California may pass a set of laws to repair the harm caused by slavery

California may pass a set of laws to repair the harm caused by slavery

Nine lawmakers from California, United States, have introduced a set of 14 bills that address various issues ranging from the prison system, compensation for land expropriations, and even discrimination based on hairstyles in sports competitions.

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The parliamentary committee developed a series of state responses to centuries of apartheid-era injustice. California banned slavery in its 1849 constitution, but the practice continued without punishing slave owners.

The group of politicians, academics, economists and historians prepared 111 recommendations that the legislature must approve. Once approved, these laws could serve as a signal to other states such as Colorado, New York and Massachusetts that have already implemented similar practices, but have not become laws.

“These harms can be found in education, access to housing, and small business financing, all of which have deprived a generation of collective wealth for hundreds of years,” said Los Angeles Congressman Reginald Jones Sawyer, a member of the committee. .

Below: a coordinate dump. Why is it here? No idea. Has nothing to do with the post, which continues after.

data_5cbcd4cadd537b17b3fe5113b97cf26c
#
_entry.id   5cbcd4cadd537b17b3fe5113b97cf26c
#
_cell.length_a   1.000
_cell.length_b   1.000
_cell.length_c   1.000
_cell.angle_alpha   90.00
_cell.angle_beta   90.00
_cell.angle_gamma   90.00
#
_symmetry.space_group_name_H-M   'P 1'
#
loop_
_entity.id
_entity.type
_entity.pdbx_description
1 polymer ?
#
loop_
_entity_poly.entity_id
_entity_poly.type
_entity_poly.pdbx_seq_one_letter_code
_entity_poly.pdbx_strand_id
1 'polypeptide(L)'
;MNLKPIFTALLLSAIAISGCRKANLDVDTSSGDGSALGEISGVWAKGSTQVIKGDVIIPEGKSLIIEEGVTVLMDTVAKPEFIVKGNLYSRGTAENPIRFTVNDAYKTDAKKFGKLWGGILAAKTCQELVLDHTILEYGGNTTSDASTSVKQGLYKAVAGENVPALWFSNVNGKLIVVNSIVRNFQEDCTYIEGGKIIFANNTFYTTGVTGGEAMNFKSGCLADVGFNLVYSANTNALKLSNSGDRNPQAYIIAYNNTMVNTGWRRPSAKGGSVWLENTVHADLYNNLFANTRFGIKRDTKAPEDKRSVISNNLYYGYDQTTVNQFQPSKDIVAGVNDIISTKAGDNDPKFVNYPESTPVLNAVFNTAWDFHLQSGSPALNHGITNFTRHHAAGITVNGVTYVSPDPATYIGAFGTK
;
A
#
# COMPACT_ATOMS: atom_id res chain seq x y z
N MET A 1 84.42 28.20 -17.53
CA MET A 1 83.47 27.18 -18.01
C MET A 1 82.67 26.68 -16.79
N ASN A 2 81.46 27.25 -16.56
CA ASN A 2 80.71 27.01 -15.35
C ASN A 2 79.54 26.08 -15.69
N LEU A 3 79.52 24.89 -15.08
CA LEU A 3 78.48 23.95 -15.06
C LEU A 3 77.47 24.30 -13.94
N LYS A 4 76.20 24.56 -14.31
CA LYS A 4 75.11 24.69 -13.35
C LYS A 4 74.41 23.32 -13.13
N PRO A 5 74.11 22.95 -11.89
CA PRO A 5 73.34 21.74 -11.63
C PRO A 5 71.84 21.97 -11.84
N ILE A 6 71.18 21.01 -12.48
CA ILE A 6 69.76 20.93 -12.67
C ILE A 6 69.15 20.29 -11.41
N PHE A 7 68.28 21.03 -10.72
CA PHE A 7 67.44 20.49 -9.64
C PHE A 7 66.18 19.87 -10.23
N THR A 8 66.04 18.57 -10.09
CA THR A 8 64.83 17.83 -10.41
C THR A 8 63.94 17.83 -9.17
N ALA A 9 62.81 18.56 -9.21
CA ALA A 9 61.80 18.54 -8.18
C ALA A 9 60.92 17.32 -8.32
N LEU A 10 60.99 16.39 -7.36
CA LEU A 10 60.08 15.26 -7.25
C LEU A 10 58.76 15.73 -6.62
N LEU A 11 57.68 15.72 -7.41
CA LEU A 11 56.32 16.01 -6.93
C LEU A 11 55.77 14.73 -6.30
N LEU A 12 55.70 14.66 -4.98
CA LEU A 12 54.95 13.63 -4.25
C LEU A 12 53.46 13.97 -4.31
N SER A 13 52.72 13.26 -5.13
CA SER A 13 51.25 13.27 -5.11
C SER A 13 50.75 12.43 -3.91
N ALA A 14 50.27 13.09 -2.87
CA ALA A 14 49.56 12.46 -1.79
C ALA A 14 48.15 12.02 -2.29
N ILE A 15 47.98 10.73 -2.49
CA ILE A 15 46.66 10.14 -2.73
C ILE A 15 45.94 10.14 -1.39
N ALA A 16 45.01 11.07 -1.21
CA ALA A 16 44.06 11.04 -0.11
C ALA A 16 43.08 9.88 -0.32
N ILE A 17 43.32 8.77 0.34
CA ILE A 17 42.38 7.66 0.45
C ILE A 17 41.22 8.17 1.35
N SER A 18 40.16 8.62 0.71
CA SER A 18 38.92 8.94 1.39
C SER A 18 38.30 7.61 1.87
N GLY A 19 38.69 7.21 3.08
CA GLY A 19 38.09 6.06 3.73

Monetary compensation to descendants of or affected by slavery was excluded from this body of laws. The proposal by local Senator Stephen Bradford of Los Angeles provided for financial compensation for land expropriations during segregation. The cost of this measure may reach at least $500 billion. The annual budget of California, the most populous state in the country, is about $297 billion. Under the proposed rules, a 70-year-old California resident could receive up to $1.2 million.

Gov. Gavin Newsom said the commission's goal was not to issue checks, but to correct systemic injustices caused by racism, which can be addressed “in different ways.” Newsom's position was supported by a majority of parliamentarians, including from a black seat.

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